The COVID-19 pandemic has created a very trying time for everyone. The aftermath of it will present major problems for a lot of people, including NASCAR, which was recently dealt another big blow due to the pandemic.
Virginia Governor Ralph Northam recently issued a stay-at-home order that will run through June 10. The order is the largest we’ve seen in any state and has put NASCAR in a tough boat for two of its short track races. The race at Richmond Raceway in Richmond, Virginia, had already been postponed, but the May 9 race at Martinsville Speedway was scheduled to be NASCAR’s return to action.
Gov. Northam’s stay-at-home order won’t only force NASCAR to postpone the Martinsville race. It also means the make-up races wouldn’t come until July 1 at the earliest. With so many races being postponed and expected to be postponed, it brings up an interesting question.
Once the season starts back up, does it make sense for NASCAR to run all 36 races this season? The stress placed on the teams, drivers and NASCAR will be unbelievable, and it may make more sense to cut some races from the schedule to ease the burden. Our writers Clayton Caldwell and Mark Kristl debate.
For the Best Interest of NASCAR, All 36 Should Be Held
Recently, Virginia’s governor ordered a stay-at-home clause that will run through June 10, which would put the Richmond and Martinsville races scheduled for April later in the season.
According to NASCAR, neither race will be eligible for doubleheader weekends because their second dates are playoff races, events which the sanctioning body would rather stand on their own. This means that both races will have to be scheduled in July or August, making it very difficult for them to run, especially since there are going to be several races that will need to be rescheduled.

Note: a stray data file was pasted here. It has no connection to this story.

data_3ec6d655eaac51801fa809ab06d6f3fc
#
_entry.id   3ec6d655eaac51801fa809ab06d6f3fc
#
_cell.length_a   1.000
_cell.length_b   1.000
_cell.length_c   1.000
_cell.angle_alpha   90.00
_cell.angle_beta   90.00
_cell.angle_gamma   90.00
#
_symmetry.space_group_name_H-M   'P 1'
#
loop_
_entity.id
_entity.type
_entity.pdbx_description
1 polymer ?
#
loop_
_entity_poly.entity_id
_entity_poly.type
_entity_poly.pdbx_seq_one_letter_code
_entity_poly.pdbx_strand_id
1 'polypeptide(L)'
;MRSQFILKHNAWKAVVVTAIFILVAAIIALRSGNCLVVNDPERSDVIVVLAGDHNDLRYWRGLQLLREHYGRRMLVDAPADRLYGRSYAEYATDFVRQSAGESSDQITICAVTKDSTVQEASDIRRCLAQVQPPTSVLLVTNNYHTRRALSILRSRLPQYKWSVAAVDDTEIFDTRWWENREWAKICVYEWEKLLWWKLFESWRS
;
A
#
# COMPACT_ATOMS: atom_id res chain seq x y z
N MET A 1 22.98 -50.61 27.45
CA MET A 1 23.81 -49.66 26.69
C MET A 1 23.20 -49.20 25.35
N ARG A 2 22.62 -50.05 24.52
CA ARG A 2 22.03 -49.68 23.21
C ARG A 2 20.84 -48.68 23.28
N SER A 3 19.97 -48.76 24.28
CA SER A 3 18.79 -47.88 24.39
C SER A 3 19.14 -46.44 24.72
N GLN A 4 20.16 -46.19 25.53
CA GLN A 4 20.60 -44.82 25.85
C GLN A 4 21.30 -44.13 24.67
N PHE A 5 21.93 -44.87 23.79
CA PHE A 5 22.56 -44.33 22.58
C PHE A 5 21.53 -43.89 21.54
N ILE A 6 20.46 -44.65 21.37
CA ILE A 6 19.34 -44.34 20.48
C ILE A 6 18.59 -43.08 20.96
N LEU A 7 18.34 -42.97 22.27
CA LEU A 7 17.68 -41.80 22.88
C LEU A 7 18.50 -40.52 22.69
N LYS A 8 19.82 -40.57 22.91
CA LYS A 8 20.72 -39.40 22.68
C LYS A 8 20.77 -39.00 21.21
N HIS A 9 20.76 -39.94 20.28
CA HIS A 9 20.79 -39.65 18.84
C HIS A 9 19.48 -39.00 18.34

I believe it is in NASCAR’s best interest to run as many races as possible this season. I know NASCAR and the teams will have a lot of work ahead of them once the season gets restarted, but most of the teams and NASCAR are fully capable of handling the workload.
Sure, it will be a tough turnaround for teams if we run several midweek races and doubleheader weekends, but the tracks, sponsors and NASCAR need a 36-race schedule.
A good portion of the money earned by NASCAR these days comes from the luxurious television deal struck with Fox and NBC. If they are not even able to make up even one race, that could mean a significant pay cut for everyone involved, including the race teams who also rely on the television money through both their charters and their season-ending points payout.
I think NASCAR should work with the teams as best as they can to make the field as full as possible. I know the rules say that teams with a charter must run all 36 races in order to keep it, but for the 2020 season, that rule should be voided. Let these smaller teams pick and choose the races they want to enter. Make the limit 30 races instead of 36. I believe this is the best way to keep the sport healthy and competitive down the stretch. There also could be several other things NASCAR could do to help the smaller teams make the majority of the races.
That rule would only affect a handful of teams. Other teams are competitive enough to make the playoffs with a win at Talladega or Daytona. However, for the best interest of the sport, a phrase a lot of folks need to remember in this trying time, NASCAR and the teams need to work together to run all 36 races.
Plus, think about the fans who bought tickets to the races that have been postponed. What if they are Jimmie Johnson fans who have been waiting all year to see their driver race one more time? They bought tickets to the Martinsville race because they wanted to see him before he says goodbye. Should those fans get shafted because some smaller race teams may not be able to make it to that event? I don’t think that would be in the best interest of the sport.